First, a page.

The Hockey Canada Scandal: Rethinking How Sports Are Governed
The current crisis in Hockey Canada has cast a bleak light on all of Canada’s national sports governing bodies, their lack of accountability and, in that regard, their usefulness. to the vast majority of people participating in the sports they govern.
MacIntosh Ross, an assistant professor of kinesiology at Western University in London, Ontario, told me: “I can’t imagine any scenario where the Canadian Hockey board members having to resign would be have any effect on ground hockey. “The lights won’t go out. It is mainly driven by volunteers. It will be fine.”
In Canada, national governing bodies are mostly in charge of setting rules, organizing national teams, and running major national or international events. The day-to-day business of actually running hockey, or nearly any sport, belongs to provincial and, most importantly, local and regional teams.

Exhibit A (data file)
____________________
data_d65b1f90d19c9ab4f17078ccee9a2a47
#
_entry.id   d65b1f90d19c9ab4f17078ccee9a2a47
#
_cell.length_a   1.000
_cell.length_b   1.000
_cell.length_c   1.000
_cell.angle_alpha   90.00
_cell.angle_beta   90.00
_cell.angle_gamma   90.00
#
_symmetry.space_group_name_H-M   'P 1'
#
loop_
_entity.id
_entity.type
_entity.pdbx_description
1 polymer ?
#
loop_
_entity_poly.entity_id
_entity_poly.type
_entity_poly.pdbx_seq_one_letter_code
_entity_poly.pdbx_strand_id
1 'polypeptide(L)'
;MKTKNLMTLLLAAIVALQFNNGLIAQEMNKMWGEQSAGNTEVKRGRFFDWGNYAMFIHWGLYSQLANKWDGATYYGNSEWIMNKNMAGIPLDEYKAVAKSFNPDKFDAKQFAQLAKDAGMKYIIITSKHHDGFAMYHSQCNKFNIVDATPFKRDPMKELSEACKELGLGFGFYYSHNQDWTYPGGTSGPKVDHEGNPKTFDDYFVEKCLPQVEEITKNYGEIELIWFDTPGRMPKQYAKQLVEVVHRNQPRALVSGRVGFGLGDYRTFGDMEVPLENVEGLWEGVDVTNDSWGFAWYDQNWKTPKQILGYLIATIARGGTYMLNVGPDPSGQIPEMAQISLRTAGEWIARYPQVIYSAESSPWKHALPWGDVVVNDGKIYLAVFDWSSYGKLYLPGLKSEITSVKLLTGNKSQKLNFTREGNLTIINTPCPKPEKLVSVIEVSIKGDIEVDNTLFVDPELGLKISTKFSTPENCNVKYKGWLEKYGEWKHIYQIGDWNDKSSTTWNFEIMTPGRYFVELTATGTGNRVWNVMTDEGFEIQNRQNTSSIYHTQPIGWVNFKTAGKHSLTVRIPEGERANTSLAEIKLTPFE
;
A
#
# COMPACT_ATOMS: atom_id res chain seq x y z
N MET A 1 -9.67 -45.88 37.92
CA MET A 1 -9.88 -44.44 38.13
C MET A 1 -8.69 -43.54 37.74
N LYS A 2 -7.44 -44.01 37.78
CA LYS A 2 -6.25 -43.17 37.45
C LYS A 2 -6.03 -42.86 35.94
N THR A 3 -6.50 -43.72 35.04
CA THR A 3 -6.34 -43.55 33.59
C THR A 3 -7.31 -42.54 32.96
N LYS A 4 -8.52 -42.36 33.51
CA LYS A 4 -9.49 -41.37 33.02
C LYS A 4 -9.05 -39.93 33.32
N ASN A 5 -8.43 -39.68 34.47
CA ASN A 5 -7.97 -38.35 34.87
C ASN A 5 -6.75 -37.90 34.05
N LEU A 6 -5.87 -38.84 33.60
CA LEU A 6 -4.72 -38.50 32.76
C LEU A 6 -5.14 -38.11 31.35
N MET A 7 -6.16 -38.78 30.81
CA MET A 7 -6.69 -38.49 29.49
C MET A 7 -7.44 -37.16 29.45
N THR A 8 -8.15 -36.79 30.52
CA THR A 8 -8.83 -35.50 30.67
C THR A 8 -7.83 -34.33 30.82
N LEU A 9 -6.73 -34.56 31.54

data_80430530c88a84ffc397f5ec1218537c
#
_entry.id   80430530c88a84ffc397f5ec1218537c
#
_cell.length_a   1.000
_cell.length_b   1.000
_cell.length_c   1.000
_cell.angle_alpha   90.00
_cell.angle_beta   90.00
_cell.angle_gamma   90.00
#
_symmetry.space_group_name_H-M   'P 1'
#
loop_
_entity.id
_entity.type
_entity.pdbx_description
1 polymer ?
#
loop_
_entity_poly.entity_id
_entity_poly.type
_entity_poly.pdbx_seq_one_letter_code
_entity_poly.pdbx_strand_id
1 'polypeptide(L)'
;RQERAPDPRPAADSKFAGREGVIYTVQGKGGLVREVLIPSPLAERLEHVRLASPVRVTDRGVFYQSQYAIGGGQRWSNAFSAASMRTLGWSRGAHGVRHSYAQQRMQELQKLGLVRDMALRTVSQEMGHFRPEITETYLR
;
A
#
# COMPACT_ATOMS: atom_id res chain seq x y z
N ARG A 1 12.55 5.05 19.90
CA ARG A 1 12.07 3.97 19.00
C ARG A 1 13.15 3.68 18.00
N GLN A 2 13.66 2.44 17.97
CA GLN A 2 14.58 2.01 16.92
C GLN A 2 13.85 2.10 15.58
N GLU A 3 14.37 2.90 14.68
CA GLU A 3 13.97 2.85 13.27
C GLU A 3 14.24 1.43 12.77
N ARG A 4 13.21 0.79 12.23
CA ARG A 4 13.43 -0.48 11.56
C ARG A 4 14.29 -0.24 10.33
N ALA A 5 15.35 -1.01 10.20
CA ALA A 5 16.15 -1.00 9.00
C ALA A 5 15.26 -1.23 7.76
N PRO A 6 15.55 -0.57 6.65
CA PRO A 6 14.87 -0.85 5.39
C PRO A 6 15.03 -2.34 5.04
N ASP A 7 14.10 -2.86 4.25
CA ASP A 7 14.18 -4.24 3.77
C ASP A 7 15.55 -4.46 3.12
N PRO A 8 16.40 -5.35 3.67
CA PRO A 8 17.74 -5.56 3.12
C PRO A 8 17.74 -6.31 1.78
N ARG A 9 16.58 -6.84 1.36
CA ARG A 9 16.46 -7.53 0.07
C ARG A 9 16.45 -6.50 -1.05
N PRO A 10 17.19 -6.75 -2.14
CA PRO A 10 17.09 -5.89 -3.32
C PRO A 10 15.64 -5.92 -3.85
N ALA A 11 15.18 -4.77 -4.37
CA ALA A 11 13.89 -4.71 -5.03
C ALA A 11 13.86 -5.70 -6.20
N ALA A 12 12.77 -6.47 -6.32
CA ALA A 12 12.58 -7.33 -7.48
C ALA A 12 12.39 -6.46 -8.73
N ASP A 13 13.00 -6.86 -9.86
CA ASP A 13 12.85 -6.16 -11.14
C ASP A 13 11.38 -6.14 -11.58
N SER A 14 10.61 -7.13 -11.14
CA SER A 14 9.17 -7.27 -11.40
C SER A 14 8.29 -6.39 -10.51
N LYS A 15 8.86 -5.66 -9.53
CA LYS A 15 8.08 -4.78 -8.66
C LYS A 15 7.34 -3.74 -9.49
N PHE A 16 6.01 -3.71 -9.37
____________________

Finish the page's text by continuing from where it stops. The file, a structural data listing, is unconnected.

Professor Ross told me that the federal government has little or no power over national sports governing bodies, except for financial pressure. Government money can have a dramatic effect on many smaller sports. But the federal government’s influence on Canadian Hockey is minimal, as it provides only about 6% of the organization’s budget.
Professor Ross said that if it seems increasingly likely that Hockey Canada is replaced by a new organization, it is important to rethink the structure of that organization, not simply replace the site. current recovery. Any new governing body, he said, would have to be led by a board with at least half of its members being women and would have to include Indigenous people, people of color and athletes of color and attracted from the entire country.
As it is now constituted, “50% of the board is from Ontario, and Quebec has none, which is worrisome,” he told me. “The table should reflect what hockey is now, not what hockey used to be.”